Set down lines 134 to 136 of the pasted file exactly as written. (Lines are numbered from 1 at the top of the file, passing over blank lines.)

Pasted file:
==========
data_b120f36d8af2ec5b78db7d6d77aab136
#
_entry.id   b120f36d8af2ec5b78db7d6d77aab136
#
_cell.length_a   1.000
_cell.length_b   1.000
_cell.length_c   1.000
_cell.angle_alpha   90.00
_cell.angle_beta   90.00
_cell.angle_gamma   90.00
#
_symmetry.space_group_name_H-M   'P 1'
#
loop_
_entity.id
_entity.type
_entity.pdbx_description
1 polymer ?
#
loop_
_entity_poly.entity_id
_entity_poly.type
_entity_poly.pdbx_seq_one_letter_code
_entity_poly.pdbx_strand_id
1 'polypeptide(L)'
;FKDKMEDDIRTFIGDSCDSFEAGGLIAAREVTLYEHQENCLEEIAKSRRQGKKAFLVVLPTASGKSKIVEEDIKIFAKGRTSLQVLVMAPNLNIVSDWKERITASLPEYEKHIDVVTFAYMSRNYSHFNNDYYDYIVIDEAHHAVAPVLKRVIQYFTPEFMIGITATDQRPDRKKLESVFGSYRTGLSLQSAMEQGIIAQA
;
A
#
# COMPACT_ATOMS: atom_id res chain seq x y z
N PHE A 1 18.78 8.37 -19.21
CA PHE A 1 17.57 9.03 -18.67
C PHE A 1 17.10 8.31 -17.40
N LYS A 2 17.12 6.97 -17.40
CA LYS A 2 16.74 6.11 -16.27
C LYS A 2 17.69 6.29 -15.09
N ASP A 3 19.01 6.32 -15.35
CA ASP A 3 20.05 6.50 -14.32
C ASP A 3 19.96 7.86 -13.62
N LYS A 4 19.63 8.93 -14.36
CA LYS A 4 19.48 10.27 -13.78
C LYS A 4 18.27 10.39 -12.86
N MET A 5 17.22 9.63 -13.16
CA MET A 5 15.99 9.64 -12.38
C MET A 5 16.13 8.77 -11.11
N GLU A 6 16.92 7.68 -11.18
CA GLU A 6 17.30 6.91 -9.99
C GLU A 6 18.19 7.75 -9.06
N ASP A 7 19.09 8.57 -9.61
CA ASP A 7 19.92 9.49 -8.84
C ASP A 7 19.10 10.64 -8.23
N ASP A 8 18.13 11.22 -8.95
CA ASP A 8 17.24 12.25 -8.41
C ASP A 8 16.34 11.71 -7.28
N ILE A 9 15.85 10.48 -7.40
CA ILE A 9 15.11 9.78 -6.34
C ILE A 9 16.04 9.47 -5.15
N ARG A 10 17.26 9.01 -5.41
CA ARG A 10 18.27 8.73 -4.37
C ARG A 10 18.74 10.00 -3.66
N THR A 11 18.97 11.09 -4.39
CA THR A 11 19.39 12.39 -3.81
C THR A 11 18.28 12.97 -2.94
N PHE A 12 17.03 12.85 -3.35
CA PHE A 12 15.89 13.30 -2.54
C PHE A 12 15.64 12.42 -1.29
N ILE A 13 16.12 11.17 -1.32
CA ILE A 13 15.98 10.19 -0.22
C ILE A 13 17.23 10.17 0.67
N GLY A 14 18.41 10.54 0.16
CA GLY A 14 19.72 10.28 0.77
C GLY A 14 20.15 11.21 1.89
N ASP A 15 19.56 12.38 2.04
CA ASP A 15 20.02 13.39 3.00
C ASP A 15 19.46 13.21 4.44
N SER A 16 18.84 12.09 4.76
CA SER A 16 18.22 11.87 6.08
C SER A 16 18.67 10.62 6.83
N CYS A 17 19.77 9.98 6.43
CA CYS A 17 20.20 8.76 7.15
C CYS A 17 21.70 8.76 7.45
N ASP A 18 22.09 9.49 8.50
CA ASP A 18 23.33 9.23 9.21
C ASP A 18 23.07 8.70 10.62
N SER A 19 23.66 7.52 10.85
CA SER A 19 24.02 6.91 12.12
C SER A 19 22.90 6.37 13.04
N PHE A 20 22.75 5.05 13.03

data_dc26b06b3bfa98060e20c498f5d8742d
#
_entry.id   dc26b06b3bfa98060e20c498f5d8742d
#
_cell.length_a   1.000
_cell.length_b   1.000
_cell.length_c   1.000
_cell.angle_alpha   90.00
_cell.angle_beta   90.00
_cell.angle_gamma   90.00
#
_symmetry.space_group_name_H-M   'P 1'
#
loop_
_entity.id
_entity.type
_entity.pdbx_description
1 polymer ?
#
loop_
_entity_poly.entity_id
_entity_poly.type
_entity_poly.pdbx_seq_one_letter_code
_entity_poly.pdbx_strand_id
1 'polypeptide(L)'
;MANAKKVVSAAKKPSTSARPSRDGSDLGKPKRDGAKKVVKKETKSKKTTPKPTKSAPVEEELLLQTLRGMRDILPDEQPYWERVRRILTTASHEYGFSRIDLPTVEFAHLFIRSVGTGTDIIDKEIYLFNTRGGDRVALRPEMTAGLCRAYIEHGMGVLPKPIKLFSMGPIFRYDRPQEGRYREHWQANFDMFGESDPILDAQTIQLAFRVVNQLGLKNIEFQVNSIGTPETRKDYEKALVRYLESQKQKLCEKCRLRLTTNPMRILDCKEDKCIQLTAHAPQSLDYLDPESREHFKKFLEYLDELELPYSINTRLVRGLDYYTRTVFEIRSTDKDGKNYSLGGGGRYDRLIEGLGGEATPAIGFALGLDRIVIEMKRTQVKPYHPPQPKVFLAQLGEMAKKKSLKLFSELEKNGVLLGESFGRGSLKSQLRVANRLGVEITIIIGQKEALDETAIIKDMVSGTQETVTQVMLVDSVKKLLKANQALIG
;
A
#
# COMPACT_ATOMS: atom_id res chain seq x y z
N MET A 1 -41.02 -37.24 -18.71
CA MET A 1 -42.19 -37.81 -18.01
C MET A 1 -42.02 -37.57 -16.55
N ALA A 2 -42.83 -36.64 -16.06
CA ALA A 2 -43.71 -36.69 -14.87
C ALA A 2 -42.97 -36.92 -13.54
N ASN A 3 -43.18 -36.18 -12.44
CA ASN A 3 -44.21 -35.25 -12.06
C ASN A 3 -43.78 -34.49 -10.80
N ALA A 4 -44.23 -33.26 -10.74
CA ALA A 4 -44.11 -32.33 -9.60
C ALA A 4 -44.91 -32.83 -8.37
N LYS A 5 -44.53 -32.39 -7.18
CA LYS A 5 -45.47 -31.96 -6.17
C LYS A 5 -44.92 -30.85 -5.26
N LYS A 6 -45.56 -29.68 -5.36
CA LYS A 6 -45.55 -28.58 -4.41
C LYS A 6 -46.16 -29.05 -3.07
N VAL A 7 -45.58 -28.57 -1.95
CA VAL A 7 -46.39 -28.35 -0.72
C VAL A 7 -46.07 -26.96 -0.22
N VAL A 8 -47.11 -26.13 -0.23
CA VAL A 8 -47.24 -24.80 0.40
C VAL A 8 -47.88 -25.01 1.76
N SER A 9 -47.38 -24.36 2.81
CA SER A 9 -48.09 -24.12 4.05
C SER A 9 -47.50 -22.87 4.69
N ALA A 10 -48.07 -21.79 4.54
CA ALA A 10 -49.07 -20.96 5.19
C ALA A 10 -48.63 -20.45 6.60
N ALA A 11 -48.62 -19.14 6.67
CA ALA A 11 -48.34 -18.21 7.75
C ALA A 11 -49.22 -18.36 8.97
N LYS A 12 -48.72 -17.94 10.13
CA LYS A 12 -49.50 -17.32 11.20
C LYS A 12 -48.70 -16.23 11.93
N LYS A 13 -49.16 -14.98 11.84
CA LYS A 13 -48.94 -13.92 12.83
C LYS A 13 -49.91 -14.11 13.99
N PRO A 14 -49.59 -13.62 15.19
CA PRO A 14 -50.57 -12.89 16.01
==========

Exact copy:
N LYS A 6 -45.56 -29.68 -5.36
CA LYS A 6 -45.55 -28.58 -4.41
C LYS A 6 -46.16 -29.05 -3.07